Distributed law firm launches internship programme for postgrads

Dunne: First firm of its kind to launch scheme

A distributed firm which trebled the number of its self-employed consultants last year has launched an internship programme for postgraduate commercial law students from a London university.

Matthew Dunne, solicitor and business development manager at nexa law, said the scheme met clients’ needs for junior legal support and the firm’s desire to support the future of the profession.

“It’s a real challenge for junior lawyers trying to get into the profession right now. Many of the opportunities have dried up.”

He added that, as far as he knew, the scheme was the first of its kind to be run by a law firm like nexa, where the consultants worked remotely, and in some cases overseas.

Mr Dunne said the consultants were “predominantly quite senior” and lacked the support structure of trainees and paralegals at traditional law firms.

He said the first two interns from Queen Mary’s Centre for Commercial Law Studies (CCLS) were due to complete their two-month internship by the end of next week. They were unusual in having qualified as lawyers in their home countries of Turkey and Colombia.

After they left, two more interns would join the firm in a “rolling programme” at the alternative business structure.

He said the intern programme manager would have the task of matching the experience and interests of interns to the different kinds of work done by its consultants, which included both commercial law and services for individuals, such as family or private client work.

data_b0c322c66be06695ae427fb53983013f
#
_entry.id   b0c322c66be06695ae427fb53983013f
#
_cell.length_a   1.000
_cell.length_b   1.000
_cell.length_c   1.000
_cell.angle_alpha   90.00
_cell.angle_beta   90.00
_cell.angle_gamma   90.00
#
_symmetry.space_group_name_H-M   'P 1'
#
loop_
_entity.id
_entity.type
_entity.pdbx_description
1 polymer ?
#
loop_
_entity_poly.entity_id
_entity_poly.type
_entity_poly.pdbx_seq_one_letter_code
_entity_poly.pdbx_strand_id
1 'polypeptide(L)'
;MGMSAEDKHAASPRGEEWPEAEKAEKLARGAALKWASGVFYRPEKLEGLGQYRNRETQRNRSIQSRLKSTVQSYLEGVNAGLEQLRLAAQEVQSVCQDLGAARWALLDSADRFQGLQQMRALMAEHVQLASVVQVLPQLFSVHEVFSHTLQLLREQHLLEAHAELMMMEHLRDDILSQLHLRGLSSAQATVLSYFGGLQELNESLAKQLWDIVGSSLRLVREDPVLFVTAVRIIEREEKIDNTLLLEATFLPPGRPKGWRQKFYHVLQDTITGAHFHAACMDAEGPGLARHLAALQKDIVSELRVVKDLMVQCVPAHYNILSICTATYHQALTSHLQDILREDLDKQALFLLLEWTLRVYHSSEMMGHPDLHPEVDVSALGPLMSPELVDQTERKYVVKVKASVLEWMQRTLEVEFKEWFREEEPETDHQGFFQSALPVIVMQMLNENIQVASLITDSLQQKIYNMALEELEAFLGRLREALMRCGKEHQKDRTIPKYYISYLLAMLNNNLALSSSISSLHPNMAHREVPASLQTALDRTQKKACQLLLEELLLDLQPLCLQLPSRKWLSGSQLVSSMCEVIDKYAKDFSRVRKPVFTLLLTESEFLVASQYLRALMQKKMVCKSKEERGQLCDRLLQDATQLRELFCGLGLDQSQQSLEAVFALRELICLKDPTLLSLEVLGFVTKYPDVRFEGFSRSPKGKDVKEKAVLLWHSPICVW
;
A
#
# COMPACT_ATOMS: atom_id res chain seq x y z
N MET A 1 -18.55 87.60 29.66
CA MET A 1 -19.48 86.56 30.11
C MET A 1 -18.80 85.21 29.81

Mr Dunne said the number of consultants grew from 25 to 75 last year, driven “partly by the pandemic and partly by new ways of delivering legal services”.

“We’ve not had to adapt to a new way of working because of the pandemic. This is the way we work.”

Mr Dunne said nexa’s lawyers got together virtually every month for wellbeing training, a session which gave interns a chance to meet everyone in the firm.

He said the two existing interns had “adapted remarkably well” to the online environment.

Interns are guaranteed at least £100 a week of paid legal work, or five hours. Mr Dunne said that because they had proved “quite popular”, they had exceeded that income “in a number of weeks”.

They are paid by the consultants they work for, either as a business expense or by the client being billed directly for the work.

Mr Dunne said the existing interns had both finished their postgraduate courses, but students could work as interns during the course.

Professor Ian Walden, director of the CCLS, commented: “In addition to teaching and research excellence, we are also committed to ensuring that our students have the best employment opportunities when they graduate.”

The CCLS has over 700 students from 80 countries studying 170 different courses, with centres in London and Paris.

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